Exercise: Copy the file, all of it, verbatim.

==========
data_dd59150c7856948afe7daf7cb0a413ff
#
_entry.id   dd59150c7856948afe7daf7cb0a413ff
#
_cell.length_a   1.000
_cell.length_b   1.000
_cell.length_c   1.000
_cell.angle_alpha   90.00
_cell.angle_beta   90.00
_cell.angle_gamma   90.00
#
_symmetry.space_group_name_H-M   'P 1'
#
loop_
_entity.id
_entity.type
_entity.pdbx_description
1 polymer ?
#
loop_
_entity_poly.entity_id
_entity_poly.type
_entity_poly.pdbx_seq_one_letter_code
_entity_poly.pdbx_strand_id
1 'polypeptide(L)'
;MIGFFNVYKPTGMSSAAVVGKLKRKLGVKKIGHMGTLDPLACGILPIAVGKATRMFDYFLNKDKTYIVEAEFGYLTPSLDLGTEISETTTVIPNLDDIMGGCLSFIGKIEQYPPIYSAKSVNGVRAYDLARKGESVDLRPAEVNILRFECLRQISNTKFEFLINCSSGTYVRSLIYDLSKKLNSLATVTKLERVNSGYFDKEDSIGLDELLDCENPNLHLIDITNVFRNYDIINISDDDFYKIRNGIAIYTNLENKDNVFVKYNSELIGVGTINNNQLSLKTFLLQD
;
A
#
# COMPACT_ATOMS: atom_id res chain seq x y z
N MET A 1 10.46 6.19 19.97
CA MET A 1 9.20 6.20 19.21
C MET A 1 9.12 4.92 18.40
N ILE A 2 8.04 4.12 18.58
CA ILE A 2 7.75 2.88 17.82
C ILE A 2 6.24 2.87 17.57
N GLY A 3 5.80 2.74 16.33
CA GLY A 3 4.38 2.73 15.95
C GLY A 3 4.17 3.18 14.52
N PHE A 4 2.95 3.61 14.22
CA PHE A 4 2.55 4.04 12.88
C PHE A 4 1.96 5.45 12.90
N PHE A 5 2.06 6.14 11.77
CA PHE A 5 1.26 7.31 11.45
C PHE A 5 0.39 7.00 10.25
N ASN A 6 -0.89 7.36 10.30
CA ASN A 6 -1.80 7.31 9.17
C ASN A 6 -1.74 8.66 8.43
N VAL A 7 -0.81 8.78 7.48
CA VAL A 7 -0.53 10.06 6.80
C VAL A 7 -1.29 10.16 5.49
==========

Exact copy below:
data_dd59150c7856948afe7daf7cb0a413ff
#
_entry.id   dd59150c7856948afe7daf7cb0a413ff
#
_cell.length_a   1.000
_cell.length_b   1.000
_cell.length_c   1.000
_cell.angle_alpha   90.00
_cell.angle_beta   90.00
_cell.angle_gamma   90.00
#
_symmetry.space_group_name_H-M   'P 1'
#
loop_
_entity.id
_entity.type
_entity.pdbx_description
1 polymer ?
#
loop_
_entity_poly.entity_id
_entity_poly.type
_entity_poly.pdbx_seq_one_letter_code
_entity_poly.pdbx_strand_id
1 'polypeptide(L)'
;MIGFFNVYKPTGMSSAAVVGKLKRKLGVKKIGHMGTLDPLACGILPIAVGKATRMFDYFLNKDKTYIVEAEFGYLTPSLDLGTEISETTTVIPNLDDIMGGCLSFIGKIEQYPPIYSAKSVNGVRAYDLARKGESVDLRPAEVNILRFECLRQISNTKFEFLINCSSGTYVRSLIYDLSKKLNSLATVTKLERVNSGYFDKEDSIGLDELLDCENPNLHLIDITNVFRNYDIINISDDDFYKIRNGIAIYTNLENKDNVFVKYNSELIGVGTINNNQLSLKTFLLQD
;
A
#
# COMPACT_ATOMS: atom_id res chain seq x y z
N MET A 1 10.46 6.19 19.97
CA MET A 1 9.20 6.20 19.21
C MET A 1 9.12 4.92 18.40
N ILE A 2 8.04 4.12 18.58
CA ILE A 2 7.75 2.88 17.82
C ILE A 2 6.24 2.87 17.57
N GLY A 3 5.80 2.74 16.33
CA GLY A 3 4.38 2.73 15.95
C GLY A 3 4.17 3.18 14.52
N PHE A 4 2.95 3.61 14.22
CA PHE A 4 2.55 4.04 12.88
C PHE A 4 1.96 5.45 12.90
N PHE A 5 2.06 6.14 11.77
CA PHE A 5 1.26 7.31 11.45
C PHE A 5 0.39 7.00 10.25
N ASN A 6 -0.89 7.36 10.30
CA ASN A 6 -1.80 7.31 9.17
C ASN A 6 -1.74 8.66 8.43
N VAL A 7 -0.81 8.78 7.48
CA VAL A 7 -0.53 10.06 6.80
C VAL A 7 -1.29 10.16 5.49